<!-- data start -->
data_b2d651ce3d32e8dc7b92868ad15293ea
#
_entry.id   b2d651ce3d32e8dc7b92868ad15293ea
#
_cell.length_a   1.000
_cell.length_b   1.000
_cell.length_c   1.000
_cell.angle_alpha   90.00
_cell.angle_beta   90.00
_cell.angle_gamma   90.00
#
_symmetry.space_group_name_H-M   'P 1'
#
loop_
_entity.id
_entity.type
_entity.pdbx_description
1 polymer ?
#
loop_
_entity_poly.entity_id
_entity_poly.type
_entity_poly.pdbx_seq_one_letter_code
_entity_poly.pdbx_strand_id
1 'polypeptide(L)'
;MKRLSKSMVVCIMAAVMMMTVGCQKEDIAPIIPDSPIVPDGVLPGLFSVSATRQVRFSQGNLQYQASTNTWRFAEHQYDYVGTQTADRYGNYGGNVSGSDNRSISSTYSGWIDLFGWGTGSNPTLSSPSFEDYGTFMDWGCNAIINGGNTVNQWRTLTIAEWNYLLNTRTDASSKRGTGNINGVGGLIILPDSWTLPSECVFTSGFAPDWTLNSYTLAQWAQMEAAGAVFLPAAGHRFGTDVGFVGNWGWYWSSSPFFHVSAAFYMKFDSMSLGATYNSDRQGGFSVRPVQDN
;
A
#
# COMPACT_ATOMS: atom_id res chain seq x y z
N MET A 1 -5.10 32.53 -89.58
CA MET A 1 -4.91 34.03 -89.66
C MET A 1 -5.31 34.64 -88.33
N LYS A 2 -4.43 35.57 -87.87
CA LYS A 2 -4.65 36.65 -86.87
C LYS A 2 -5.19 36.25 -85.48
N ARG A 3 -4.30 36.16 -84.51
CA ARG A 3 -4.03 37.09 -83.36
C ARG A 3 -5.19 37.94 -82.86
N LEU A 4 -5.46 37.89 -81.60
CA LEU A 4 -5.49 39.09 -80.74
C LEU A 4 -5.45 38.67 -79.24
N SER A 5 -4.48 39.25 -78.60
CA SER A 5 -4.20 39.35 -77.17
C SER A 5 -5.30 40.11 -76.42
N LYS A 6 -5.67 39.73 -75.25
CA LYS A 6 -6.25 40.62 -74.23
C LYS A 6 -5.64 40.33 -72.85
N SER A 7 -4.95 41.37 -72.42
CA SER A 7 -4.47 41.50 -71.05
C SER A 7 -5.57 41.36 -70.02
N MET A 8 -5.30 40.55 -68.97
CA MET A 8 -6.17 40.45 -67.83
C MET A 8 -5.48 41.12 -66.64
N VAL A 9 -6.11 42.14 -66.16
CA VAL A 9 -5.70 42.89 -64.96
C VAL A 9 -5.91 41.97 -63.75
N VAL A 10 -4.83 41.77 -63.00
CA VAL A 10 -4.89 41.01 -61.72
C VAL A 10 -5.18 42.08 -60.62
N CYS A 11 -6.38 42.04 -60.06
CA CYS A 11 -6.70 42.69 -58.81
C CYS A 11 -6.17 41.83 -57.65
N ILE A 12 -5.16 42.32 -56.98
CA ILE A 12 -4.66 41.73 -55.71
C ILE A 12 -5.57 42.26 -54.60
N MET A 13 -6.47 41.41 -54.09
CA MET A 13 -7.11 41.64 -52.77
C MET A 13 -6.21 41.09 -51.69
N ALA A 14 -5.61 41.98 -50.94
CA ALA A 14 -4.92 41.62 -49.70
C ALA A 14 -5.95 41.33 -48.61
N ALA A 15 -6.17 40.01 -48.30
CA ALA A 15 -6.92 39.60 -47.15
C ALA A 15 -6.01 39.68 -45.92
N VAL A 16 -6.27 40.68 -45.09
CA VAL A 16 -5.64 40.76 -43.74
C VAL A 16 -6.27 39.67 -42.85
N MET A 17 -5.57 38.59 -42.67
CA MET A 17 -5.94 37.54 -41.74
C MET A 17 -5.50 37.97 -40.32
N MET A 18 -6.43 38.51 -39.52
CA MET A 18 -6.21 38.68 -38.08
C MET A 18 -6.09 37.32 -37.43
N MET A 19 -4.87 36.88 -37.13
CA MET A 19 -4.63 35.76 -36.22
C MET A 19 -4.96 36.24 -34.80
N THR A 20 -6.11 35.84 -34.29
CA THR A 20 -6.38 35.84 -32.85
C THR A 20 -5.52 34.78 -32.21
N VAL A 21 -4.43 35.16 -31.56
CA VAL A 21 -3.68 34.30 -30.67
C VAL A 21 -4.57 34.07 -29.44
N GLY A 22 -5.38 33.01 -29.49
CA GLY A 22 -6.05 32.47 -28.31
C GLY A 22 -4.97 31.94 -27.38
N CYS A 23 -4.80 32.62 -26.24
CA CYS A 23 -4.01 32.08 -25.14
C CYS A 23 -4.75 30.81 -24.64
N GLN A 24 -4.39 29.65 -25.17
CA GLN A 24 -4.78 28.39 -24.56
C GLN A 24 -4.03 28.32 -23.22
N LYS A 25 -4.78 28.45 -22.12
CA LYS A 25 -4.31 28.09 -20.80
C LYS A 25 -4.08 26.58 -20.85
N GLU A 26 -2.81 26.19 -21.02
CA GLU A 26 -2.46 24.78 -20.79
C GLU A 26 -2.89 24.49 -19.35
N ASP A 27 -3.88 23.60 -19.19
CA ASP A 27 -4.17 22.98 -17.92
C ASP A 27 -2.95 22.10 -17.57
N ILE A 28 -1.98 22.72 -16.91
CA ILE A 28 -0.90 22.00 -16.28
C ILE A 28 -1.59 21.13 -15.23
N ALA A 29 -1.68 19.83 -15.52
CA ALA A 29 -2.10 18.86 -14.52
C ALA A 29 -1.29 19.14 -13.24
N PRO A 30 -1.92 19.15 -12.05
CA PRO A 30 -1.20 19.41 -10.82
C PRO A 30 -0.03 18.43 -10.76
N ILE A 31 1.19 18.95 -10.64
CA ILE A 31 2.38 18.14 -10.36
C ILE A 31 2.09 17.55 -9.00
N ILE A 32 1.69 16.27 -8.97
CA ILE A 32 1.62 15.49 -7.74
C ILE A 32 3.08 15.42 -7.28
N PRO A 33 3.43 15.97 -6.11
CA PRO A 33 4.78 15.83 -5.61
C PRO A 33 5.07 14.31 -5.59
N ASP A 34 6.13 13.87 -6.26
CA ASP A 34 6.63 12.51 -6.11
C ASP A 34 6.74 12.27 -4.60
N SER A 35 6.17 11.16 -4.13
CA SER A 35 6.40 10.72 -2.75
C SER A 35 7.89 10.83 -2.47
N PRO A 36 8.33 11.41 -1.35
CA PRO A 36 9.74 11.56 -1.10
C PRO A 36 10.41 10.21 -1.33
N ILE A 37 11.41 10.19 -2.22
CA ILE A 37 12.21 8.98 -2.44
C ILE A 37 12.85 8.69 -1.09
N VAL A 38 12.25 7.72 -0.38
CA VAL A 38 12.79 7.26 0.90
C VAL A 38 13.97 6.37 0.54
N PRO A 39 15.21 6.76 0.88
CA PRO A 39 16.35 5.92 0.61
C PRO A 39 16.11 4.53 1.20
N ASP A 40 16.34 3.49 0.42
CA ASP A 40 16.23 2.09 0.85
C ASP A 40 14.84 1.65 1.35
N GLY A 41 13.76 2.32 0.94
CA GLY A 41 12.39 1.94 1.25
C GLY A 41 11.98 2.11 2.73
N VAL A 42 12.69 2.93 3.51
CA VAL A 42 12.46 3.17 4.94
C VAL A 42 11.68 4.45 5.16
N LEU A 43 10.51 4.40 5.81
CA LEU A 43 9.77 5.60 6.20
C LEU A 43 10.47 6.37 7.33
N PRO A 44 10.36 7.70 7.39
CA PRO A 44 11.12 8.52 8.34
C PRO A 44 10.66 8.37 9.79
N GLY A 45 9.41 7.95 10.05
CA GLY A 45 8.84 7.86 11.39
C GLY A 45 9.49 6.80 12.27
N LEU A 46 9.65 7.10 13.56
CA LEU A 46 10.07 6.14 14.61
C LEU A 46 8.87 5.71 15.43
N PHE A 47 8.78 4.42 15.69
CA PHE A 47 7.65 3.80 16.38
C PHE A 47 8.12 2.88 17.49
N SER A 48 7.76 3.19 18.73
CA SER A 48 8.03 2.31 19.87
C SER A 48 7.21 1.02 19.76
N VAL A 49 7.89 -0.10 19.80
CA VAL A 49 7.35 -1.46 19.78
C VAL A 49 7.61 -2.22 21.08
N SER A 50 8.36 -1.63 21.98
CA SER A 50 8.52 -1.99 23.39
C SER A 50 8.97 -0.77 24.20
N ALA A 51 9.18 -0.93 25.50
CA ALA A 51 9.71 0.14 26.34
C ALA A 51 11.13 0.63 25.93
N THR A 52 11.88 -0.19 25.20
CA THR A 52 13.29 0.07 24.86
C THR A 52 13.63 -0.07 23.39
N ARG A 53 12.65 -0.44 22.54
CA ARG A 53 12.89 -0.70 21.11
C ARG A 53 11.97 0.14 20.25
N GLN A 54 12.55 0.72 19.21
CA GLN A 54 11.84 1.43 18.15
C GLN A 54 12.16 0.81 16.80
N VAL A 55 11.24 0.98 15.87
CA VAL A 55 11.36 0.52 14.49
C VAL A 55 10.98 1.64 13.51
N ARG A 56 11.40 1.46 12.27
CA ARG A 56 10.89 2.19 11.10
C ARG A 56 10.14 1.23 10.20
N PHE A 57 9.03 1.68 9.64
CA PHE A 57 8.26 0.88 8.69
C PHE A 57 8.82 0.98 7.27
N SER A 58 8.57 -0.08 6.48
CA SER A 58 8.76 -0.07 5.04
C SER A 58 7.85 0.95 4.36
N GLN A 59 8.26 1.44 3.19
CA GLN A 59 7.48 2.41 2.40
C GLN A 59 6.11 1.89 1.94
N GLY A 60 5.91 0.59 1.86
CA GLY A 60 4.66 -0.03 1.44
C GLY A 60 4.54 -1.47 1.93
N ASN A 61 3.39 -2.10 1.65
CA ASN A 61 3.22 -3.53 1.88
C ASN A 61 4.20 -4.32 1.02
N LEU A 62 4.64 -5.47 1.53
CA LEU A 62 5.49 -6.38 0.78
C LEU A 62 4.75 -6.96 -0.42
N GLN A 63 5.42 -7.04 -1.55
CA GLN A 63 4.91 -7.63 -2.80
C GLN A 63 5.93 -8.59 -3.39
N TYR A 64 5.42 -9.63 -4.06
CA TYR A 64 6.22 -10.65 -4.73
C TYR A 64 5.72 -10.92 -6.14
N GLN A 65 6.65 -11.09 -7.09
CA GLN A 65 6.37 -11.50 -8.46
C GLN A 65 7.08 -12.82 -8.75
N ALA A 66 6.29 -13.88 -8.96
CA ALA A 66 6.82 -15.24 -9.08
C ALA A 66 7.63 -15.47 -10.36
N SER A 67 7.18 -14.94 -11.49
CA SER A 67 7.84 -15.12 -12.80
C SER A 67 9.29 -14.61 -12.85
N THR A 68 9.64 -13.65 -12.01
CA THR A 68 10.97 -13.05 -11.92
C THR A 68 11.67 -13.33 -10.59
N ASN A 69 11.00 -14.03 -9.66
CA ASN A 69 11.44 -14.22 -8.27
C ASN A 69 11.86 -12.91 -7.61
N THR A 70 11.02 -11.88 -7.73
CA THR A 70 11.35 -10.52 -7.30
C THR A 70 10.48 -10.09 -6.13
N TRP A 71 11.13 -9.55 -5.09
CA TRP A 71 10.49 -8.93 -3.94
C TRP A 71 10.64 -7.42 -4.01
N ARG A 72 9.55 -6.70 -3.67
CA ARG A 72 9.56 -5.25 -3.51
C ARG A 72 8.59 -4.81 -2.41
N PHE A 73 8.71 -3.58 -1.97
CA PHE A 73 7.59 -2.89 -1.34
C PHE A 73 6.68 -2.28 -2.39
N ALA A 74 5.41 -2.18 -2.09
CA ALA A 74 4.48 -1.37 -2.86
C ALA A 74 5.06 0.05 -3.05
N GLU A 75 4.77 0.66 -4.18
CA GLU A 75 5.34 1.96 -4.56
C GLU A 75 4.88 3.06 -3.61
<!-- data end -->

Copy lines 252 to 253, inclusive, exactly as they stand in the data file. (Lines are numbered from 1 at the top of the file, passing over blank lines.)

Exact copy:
C ALA A 74 5.06 0.05 -3.05
N GLU A 75 4.77 0.66 -4.18